he is 5 and a 1st grader at Meadow Montessori school. Today and for the next 4 days he is responsible for snacks for his classroom. There are 16 kids total and last night we picked out bananas and vanilla wafers. Tonight, being Gabe, he thought we better write the name of each classmate on a banana. Sixteen bananas, 16 names. That is just so funny to me.
Much funnier than the hospital bill. Fo Sho.

Friday, November 14, 2008

i'm done, i'm done, i'm done, i'm done

I can hardly believe it but after 19 months of Tuesday night classes and Wednesday-Monday homework, I am DONE!! I just finished my last paper for a long time!

What a great feeling it is to know that challenges can be met. I know that God blessed me with the patience, vision and perserverance to get through this time.

I will never forget going through the interview process for school. I sat before a tablefull of professors, deans, etc.. they asked question after question about my intentions, my faith, my ambitions, etc.

I was accepted into the graduate program in counseling.

A few months passed and I realized that my body was 'changing'. I attributed everything to early menopause. After all, both of my sisters Juliette and Caroline began menopause early so why not me? I gained weight, I overate, I was incredibly tired.

Upon the advice of one of Ada's doctors I took a pregnancy test: to rule out pregnancy.

No Way! It was positive and I was shocked!

Needless to say, when one is almost 12 weeks along in a pregnancy, one doesn't have to wait the full 3-5 minutes to see that 2nd line appear - the one that says ; YOU'RE PREGNANT.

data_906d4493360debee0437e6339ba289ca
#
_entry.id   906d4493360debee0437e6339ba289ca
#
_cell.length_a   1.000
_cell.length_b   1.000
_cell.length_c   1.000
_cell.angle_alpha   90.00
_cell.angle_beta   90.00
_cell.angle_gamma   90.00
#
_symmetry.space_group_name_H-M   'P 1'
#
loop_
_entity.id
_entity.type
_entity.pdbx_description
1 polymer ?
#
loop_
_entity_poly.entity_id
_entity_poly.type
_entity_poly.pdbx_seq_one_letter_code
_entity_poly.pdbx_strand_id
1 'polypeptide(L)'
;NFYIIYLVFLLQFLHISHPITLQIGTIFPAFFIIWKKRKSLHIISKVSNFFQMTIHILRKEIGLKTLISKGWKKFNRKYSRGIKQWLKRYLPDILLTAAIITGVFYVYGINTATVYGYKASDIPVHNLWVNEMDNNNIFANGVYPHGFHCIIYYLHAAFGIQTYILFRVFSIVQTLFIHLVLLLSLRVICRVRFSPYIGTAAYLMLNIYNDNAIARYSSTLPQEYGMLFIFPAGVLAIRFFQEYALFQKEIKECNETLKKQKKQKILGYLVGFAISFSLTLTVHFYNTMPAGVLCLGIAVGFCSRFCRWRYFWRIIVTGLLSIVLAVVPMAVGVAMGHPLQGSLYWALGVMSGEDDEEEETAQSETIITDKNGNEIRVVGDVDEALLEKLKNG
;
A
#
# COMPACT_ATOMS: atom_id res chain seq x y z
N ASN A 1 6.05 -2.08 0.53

So, I began graduate school the same day I had my first OB/GYN appt. How surreal it was.

That was 20 months ago.... Alot has happened. A real whole lot.

Lauren, my little ray of sunshine is here. That is such a long story in and of itself.

She is probably the most key ingredient in my finishing school and getting through the past few months; she proved to me that all things are worth fighting for and all things are worth waiting for.

So, tomorrow I give one last presentation. Something about counseling in the elementary school. On Monday I start my internship at Monroe High.

It is a good feeling...a very good feeling!

Saturday, November 8, 2008

People are hurting.

Today in class we listened as our professor read a cool essay written by a Anne Lamont who discovered the presence of God during a very trying time. The name of the book is Traveling Mercies. One of her main points is that sometimes we are given adverse situations and trials to divert our attentions so that something new can be born elsewhere.

We had a chance to discuss the passage and what it 'said' to us. It's a lovely thought to think that while this crap is happening over here, something really wonderful is happening over there - and that we will get to enjoy it someday. I think that it's true. I also think it's true that sometimes we get so caught up in the muck of life that we forget to look for the good stuff. I know that I do. This past week was really challenging - my oldest wouldn't get out of bed and I thought she might need to be hospitalized, I had way too much homework to do, and just the general - too much time, too little energy mode that I spend alot of my time slogging around in.